Tim Cahill made the right decision by joining the New York Red Bulls and the MLS.
It will keep him in good physical condition, it will give him a healthy pay packet as he reaches the later stages of his playing career, it will give our current finest export a profile in a competition of standing, and it will give Australian fans a reason to watch the MLS, a competition often held up as what the Hyundai A-League could be.
Cahill’s switch, only awaiting a medical and agreed personal terms, has caused more of a stir than one might expect.
Some have questioned his departure from the Premier League and asked why would Everton let him leave?
Cahill has been the Merseyside club’s best player in the last decade; in many ways the Australian defined the side under David Moyes – committed, loyal, proud, fiercely local, unglamourous yet unflinching and a constant threat to those with more resources.
But Cahill is not the force he once was. The physical demands of the EPL are well known and only the exceptional and freakish - such as Ryan Giggs - are able to withstand it over the long term.
Everyone else is subject to the business of football, regardless of their commitment.
Eight seasons, 278 appearances and 68 goals will keep Cahill forever a Blue – but he only scored three times in 2011/12. At a club like Everton, which must fight every step of the way, there is no room for sentiment and a reported $4.3 million salary – or a $2m incoming transfer fee.
Indeed, Cahill’s departure isn’t so much the surprise – it’s his destination.
Rumours had been circulating for months that he would join the Aussie exodus to the Middle East.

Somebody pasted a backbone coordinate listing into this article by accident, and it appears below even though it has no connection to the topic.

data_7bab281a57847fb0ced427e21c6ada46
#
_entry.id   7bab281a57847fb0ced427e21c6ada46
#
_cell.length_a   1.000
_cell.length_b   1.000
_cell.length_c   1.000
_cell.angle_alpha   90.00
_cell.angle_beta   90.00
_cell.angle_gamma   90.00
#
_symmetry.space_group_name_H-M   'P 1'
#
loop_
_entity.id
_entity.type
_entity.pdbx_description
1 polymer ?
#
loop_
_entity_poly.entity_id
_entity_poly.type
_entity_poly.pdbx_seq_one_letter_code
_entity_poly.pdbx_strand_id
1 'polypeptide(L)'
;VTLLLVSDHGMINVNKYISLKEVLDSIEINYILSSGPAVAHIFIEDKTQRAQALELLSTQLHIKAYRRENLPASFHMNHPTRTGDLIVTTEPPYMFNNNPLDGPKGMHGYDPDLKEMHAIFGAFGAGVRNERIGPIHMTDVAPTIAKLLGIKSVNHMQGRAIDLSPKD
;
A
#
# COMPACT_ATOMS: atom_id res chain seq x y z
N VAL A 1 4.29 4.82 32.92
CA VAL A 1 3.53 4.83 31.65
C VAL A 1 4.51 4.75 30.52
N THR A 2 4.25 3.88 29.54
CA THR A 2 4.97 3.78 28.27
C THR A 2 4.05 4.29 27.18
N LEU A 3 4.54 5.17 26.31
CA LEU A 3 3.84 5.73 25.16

But New York undoubtedly offers a richer personal experience for Cahill and his family, as well as a league that will still ask questions of him and a club that requires success (and offers a respectable wage).
The Red Bulls have yet to win any trophies, despite the massive investment of billionaire owner Dietrich Mateschitz.
The club currently leads the Eastern Conference and boast the likes of Thierry Henry with Rafael Marquez, but the Bulls have lacked a goal-scoring midfielder; Cahill’s late-arriving threat could deliver thse goals, and his signature is something of a coup for the club and the MLS as a whole.
Some have expressed disappointment that Cahill didn’t instead choose to return to Australia but it was simply never going to happen.
No club here could afford him; certainly not Western Sydney Wanderers FC, who are being bankrolled by FFA, and where Tony Popovic is aiming to build a young and hungry squad.
Instead, Cahill’s move could become the Socceroos’ American dream, as one of our senior players extends his career in a less physically taxing environment.
No doubt Holger Osieck will be privately pleased with the decision as he plans for Brazil 2014, as should Australian fans. We might not get Cahill in a backyard but we should have him at his best when we need him most. Those American corner flags better watch out.